Developer Relations is a critical function for any technology company looking to build and maintain a successful product ecosystem. In this post, we’ll highlight some of the top books on Developer Relations that cover a wide range of topics related to community building, content creation, marketing, and open source software.
In this comprehensive guide, Mary Thengvall draws on her extensive experience in Developer Relations to provide real-world examples and actionable advice for building and managing developer communities. The book covers everything from community management and event planning to metrics and ROI.
Another book from Jono Bacon, this one provides a comprehensive guide to community building in the digital age. It covers topics like how to build a thriving community, how to measure the success of community initiatives, and how to navigate challenges like trolls and toxic behavior.
While not specifically focused on developer relations, Parker’s book provides valuable insights into how to design gatherings that foster connection, engagement, and growth. Whether you’re organizing a hackathon, conference, or other developer event, this book will help you create an experience that your developers will remember.
“Developer Relations: How to Build and Grow a Successful Developer Program” by Caroline Lewko and James Parton
Lewko and Parton’s book provides a comprehensive guide to developer relations, covering everything from community building to event planning to advocacy. They draw on their own experiences in building successful developer relations programs and provide insights and advice from other experts in the field.
This book provides a practical guide to building successful developer relations programs, covering everything from community building to content marketing to developer advocacy. It’s a great resource for anyone looking to take their developer relations efforts to the next level.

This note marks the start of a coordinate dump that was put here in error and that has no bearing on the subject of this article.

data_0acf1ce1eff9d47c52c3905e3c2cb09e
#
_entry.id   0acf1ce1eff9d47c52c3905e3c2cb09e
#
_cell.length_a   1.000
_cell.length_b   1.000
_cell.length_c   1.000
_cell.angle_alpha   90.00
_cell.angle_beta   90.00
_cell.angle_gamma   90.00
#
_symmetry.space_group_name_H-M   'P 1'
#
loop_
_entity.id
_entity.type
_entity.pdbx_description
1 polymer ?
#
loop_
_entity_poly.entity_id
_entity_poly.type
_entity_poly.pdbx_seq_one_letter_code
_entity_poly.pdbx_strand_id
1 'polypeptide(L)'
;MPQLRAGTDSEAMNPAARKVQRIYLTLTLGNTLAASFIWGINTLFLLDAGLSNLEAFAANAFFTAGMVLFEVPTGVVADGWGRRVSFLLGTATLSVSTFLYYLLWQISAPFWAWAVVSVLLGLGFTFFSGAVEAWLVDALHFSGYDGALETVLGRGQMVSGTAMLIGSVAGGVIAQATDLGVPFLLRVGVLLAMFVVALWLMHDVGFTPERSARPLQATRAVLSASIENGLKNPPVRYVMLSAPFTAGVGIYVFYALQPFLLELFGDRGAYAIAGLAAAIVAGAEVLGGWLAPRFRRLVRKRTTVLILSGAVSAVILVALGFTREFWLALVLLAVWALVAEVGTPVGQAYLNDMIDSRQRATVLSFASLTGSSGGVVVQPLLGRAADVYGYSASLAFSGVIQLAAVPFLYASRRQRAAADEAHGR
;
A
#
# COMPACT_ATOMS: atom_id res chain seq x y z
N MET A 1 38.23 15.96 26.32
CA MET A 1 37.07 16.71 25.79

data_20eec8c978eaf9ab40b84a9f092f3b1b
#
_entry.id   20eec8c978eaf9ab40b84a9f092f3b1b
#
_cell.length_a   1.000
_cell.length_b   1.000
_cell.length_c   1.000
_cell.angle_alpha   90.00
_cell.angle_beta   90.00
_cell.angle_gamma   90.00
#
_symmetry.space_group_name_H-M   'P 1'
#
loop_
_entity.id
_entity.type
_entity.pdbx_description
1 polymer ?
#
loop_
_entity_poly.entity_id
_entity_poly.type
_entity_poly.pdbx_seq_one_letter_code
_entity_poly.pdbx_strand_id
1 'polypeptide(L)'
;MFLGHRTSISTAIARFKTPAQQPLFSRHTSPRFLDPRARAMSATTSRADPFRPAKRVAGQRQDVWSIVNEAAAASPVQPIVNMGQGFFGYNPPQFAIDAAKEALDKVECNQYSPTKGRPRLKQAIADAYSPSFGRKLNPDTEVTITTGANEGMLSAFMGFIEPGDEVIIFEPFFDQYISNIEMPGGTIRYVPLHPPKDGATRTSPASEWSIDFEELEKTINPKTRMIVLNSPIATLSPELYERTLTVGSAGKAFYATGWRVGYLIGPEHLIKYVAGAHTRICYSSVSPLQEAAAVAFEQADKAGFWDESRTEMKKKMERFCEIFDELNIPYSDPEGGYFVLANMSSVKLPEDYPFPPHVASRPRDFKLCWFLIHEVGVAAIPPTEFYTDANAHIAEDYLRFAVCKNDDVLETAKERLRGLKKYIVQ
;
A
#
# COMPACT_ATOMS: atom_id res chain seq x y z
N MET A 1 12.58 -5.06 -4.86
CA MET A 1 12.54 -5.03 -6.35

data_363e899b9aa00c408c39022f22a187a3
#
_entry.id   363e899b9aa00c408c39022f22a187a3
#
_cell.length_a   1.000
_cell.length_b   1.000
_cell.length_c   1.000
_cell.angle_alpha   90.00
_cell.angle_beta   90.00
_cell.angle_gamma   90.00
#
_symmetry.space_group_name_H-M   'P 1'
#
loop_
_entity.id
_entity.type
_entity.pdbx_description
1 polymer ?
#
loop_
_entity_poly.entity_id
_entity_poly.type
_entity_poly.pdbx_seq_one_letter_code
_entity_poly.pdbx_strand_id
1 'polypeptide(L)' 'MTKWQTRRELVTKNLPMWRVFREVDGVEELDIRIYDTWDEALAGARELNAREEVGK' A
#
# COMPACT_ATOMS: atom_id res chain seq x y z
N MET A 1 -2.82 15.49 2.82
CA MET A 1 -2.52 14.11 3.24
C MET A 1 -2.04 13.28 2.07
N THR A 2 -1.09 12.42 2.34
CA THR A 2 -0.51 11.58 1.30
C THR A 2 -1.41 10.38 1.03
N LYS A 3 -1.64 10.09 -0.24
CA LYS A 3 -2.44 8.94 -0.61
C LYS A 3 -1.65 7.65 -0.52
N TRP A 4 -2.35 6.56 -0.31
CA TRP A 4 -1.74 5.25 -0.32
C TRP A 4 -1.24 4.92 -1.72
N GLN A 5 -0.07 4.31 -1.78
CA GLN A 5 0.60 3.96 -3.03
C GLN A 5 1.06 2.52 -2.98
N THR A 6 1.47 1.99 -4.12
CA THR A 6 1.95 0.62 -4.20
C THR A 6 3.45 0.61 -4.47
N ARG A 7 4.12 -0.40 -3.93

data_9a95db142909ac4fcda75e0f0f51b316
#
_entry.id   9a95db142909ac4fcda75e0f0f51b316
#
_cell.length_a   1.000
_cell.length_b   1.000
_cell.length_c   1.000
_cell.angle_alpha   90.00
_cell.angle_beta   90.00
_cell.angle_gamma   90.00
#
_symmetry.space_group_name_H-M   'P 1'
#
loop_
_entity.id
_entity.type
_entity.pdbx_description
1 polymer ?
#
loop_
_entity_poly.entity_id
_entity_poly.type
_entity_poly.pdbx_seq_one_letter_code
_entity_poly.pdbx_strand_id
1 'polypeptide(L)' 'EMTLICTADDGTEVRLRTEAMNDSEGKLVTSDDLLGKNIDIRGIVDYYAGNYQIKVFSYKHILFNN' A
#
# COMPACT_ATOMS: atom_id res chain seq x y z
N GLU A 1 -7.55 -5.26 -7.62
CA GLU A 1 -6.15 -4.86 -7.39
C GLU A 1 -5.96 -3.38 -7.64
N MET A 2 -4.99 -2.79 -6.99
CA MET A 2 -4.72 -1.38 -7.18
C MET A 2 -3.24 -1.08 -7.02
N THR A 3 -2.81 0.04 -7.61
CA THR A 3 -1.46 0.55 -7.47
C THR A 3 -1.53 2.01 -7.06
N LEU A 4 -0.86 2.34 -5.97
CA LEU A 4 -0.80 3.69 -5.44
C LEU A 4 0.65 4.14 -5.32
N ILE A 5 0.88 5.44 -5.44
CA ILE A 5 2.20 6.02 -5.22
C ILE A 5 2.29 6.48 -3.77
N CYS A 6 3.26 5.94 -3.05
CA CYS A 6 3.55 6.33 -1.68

Vogl’s book provides insights and advice on how to create purpose-driven, inclusive communities that foster connection, engagement, and growth. He draws on his own experiences in building successful communities and provides case studies and insights from other community builders.
This book is all about the power of community and how to create a sense of belonging in the communities you build. Agrawal draws on her own experiences as a community builder and provides practical advice on how to create communities that are both meaningful and impactful.
In this book, DuVander challenges the idea that developer marketing is a distinct discipline and argues that developer relations should be focused on building relationships and advocating for developers rather than marketing to them. He draws on his own experiences in developer relations and provides insights and case studies from other experts in the field.
In conclusion, these books provide a comprehensive guide to building and maintaining successful developer relations programs that drive business value. Whether you’re a newcomer to the field or a seasoned pro, there’s something on this list for everyone. So if you’re looking to take your developer relations efforts to the next level, be sure to check out these great books!